A lot of you know I’m not really a shopper. I just get so frustrated because I seem to be shaped weirdly, so not much fits. Here’s my beef: you take your Saturday and you tell yourself you need three things. The goal is to get at least one pair of nice jeans with a flattering cut and that cost less than $75, black heels for work that must be at least 3 inches tall or you’ll have to re-hem your pants, and capris that don’t look like clamdiggers on you. Five stores and 10 pairs of jeans later, you’re crying in a dressing room, cursing your hips and vowing to wear sweatpants as long as you live. You then decide to forgo the search for capris because what’s the point when you know they won’t fit you. And you’re never going to get these two hours of your life back. And now the lock is jammed.
Ok so I’ve never been locked in a dressing room but it could happen. What I don’t like the most about a specific shopping trip is the pressure to buy something to make the trip worth your time. I get these expectations built up that I’m going to come home with the perfect pair of shoes and I’m crushed when I don’t find them (or they’re too expensive to even consider). And in my book, I better be absolutely in love with a piece of clothing (or at least have plenty of faith in it) before I’ll drop the cash and bring it home.
I think we can conclude that “shopping” stresses me out, which brings me to my new lunchtime obsession: browsing.
In my mind, browsing is very different from shopping. I browse with the intent of getting ideas, learning what the new fashions are, and letting my mind wander while looking at pretty things. If I’m browsing, I never intend to buy. That would pressurize the browsing session and stress me out (“I wasted my lunch break looking for shoes and now I’m still hungry and still shoeless!” I can also try on things I might never try on in a “real” shopping session: a crazy fashion fad or a super-expensive pair of Coach shoes. “Real” shopping sessions usually consist of a targeted effort for specific items, so why would I want to waste time trying on things I’m next-to-positive I won’t like or that I’m not looking for in the first place? If I’m browsing, I know I’m not going to buy the item, so I may as well try it on and at least get a feel of how it looks or how it fits so I can prepare for the “real” shopping session (i.e. I already know Gap jeans don’t fit me so they are barred from the “real” shopping session).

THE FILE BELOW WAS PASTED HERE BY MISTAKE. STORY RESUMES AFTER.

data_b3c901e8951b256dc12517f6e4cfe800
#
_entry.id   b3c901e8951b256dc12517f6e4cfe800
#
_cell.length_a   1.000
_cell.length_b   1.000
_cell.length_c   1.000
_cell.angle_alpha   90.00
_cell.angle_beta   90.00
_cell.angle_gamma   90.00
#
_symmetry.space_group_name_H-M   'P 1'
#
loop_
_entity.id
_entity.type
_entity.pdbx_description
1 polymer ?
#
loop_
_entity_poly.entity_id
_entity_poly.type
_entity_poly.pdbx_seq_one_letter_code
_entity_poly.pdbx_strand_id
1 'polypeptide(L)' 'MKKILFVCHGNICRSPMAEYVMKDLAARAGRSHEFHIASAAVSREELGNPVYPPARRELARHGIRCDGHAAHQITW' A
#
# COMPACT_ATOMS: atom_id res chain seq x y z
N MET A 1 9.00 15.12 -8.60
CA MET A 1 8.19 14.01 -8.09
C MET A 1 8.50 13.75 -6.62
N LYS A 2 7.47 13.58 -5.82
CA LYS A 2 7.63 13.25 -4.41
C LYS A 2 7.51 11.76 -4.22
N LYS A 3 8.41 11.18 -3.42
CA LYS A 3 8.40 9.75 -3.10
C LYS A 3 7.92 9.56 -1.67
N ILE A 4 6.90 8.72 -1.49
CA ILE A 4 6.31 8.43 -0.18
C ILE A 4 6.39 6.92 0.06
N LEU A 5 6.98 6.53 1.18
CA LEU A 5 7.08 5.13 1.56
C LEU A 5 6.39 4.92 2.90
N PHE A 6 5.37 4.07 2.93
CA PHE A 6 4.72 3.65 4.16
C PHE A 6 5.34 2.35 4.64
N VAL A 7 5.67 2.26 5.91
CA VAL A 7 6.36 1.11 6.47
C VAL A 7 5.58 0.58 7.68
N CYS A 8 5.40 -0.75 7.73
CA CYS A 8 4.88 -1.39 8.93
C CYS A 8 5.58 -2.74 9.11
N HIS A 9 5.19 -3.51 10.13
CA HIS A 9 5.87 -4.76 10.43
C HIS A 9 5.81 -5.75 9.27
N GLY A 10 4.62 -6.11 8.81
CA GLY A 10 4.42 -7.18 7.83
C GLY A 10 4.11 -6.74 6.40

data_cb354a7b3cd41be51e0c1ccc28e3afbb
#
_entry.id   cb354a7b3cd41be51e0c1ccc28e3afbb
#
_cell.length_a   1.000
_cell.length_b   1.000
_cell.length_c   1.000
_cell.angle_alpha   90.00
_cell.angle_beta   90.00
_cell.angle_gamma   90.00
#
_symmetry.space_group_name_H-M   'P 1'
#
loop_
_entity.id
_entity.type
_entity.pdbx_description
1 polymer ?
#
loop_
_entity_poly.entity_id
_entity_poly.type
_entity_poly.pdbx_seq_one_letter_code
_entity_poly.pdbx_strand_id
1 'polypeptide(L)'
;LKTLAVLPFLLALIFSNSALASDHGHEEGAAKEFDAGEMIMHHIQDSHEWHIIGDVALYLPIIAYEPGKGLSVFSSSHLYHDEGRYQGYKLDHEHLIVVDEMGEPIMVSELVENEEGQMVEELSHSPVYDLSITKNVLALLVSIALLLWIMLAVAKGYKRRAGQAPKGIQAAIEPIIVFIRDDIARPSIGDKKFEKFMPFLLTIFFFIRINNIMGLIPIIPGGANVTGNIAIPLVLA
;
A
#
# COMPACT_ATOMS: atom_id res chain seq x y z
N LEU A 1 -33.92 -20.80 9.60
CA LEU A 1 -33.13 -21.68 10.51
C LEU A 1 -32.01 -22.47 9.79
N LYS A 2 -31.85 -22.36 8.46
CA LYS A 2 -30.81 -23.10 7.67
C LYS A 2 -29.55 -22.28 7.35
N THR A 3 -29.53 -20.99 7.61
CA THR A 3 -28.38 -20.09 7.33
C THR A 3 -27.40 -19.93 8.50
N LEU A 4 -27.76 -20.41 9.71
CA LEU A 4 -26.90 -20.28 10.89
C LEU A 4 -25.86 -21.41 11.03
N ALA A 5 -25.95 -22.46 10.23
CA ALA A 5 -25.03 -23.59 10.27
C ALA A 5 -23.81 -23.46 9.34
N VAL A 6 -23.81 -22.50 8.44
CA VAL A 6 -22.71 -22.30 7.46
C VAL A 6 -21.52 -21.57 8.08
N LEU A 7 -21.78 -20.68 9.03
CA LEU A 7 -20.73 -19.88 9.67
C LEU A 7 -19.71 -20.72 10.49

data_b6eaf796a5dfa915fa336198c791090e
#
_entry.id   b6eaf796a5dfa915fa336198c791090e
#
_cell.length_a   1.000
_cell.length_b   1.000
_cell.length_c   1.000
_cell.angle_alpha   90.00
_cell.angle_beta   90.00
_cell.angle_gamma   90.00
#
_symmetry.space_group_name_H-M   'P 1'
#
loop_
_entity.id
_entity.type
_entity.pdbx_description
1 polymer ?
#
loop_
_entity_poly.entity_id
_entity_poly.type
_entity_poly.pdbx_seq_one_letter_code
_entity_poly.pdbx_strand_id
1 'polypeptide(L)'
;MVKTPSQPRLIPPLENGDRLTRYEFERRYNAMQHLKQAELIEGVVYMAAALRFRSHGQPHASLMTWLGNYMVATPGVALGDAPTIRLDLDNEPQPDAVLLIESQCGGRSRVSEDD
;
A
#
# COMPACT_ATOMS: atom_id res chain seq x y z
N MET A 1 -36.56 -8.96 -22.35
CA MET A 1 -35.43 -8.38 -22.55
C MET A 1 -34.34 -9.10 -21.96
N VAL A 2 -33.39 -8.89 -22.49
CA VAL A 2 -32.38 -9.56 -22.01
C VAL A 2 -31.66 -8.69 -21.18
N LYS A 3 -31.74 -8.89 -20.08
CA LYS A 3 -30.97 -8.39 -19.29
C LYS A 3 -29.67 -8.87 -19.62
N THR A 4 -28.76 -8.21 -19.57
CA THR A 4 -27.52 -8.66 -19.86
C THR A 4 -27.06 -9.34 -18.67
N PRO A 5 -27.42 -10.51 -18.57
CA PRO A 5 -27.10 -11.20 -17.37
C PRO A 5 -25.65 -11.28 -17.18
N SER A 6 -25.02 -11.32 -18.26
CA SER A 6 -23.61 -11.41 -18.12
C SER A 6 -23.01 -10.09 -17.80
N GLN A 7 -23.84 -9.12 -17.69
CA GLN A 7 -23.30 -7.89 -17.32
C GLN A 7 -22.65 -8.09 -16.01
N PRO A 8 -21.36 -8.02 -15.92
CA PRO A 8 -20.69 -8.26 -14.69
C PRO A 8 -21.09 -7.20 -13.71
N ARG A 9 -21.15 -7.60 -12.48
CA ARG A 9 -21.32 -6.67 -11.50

I suppose you could argue that browsing itself is a waste of time if you don’t plan on buying but… it all makes sense in my head. I’m also not an impulse buyer, which is probably why I can browse for an hour and walk away sans a shopping bag and with a smile. I work next to the Southcenter Mall, so I’m never short on stores to browse. Popular haunts include Kohl’s, DSW Shoes, Forever 21, H&M, the ever-reliable Macy’s, and Nordy’s if I’m feeling ambitious. Non-clothing stores are not exempt and I can also be found at Cost Plus World Market or Borders. Browsing is just my way of taking my mind off work and getting out of the office for an hour. Browsing is Heather time. I sing songs in my head and flip through racks.
I’ve even carried the browsing outside the stores and onto the Web. I now have a “shopping” tag for my Delicious bookmarks so I can check the sites multiple times and see what’s gone on sale. Who am I becoming? It’s like I don’t even know myself anymore!